Third mock-up

Now all you have to do is to sign up for my newsletter or subscribe to this blog, so you get to see the finished piece when I’m done with it!!


Filed under Quilt Tips & Tutorials, Quilting Technology, Quilts

On the Subject of Solid Waste

Hemp plants

Concerned about the increase in solid waste in my community, I have a similar concern about the production, sale and use of ecologically damaging textiles. Textiles and apparel are a huge business, at one point touted to be the third largest industry in the world, beginning at the producer level and following through to the rubbish collection and disposal services that see textiles to their end, employing millions of people either directly or in related businesses.

Recent discussions in the Quilt Enthusiasts Group on LinkedIn (don’t know if that link will work, but you can find them if you want to) have focused on choices of batting (wadding) for patchwork quilts. The question that launched this discussion had to do with each member’s preferences, whether for cotton, polyester, silk, wool, bamboo or other fibers for the filler between patchwork top and the quilt backing.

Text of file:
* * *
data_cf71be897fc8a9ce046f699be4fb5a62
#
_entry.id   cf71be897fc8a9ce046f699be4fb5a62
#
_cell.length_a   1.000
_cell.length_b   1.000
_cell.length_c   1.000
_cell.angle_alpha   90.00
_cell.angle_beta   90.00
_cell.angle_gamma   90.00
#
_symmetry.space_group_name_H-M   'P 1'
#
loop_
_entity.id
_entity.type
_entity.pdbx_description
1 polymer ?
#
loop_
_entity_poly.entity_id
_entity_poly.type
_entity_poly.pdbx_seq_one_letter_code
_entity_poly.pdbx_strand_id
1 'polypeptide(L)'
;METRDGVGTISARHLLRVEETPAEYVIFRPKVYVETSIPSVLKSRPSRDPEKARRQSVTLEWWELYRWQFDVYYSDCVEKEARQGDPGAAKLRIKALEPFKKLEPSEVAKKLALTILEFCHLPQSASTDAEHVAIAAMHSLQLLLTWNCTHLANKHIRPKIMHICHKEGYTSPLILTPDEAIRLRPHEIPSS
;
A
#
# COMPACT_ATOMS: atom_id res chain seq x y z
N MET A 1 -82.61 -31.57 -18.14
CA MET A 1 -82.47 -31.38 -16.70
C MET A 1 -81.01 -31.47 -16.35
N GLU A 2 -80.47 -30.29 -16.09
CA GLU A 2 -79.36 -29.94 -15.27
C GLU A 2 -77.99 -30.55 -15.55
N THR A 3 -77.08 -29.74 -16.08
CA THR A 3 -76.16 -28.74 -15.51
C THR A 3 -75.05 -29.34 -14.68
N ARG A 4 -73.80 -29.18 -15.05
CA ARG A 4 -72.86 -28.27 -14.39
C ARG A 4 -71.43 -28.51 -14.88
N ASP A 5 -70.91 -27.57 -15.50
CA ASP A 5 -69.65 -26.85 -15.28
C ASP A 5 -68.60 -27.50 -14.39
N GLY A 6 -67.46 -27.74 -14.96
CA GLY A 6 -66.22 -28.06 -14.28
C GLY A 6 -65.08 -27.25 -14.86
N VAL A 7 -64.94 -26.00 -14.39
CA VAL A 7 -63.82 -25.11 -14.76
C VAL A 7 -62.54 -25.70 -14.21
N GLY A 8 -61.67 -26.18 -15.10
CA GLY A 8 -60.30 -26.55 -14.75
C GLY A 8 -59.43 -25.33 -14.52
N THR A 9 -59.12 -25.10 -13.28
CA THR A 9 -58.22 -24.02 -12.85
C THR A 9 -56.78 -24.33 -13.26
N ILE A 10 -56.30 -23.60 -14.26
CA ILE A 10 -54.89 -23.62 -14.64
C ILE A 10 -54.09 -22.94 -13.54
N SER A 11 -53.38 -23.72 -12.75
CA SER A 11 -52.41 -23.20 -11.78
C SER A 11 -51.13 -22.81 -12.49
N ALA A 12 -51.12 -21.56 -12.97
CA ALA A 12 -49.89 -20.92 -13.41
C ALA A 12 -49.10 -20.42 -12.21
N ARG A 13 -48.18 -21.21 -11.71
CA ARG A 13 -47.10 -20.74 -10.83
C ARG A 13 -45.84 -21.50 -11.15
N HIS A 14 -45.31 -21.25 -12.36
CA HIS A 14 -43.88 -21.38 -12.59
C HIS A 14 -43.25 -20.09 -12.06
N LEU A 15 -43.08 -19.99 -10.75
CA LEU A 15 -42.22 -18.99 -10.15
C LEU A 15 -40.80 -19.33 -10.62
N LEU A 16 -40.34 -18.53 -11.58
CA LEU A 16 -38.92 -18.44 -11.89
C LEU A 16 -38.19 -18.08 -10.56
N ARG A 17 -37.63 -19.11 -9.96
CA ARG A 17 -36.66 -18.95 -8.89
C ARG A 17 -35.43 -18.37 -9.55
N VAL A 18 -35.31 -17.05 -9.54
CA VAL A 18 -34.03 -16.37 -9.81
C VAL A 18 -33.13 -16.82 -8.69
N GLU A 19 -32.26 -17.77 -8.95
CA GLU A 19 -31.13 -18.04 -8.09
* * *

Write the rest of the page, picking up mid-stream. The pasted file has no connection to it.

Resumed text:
Of course, several members reported a preference for bamboo fiber batts. This is a relatively new product, one which admittedly has desirable qualities, but is touted to be extremely toxic in its processing. Other fibers involve the use of child labor, heavy use of pesticides and other toxic chemicals, synthetic and dangerous dyes and masses of water. Who knows if the water gets cleaned up afterwards, but I doubt it.

There are some interesting articles and reports online about the hazards of textile production. You can take a quick look at these two, and do some more googling on your own:

What I’ve learned so far, and with only minimal effort, is that of all the options, hemp is the fiber that is the most eco-friendly to produce. It also looks pretty and wonderful to wear! See, for example:

So come on, quilters!

Let’s make the jump to hemp!!

It seems a solid waste of a good plant not to!!!


Filed under Patchwork Quilting, Plants, Quilting Technology

Solid Waste – Simple Solution

Road from Marigat

Yesterday, I drove home from Nairobi. The trip passes over what surely must be some of the worst roads in Kenya. There’s not much worse for cars than broken tarmac, and that’s what the road is like between Marigat and home.

Suddenly, I knew what we could do with the solid waste in Kampi ya Samaki! We can use it to build new roads!

Now, the challenge is to find out how to do that. Later, we can work on how to get people in the area to participate in solid waste collection, compaction and use. Very poor, many people in this area will not do anything unless they get paid for doing it.

Gee, maybe I should have that attitude!


Filed under People, Tourism, Travel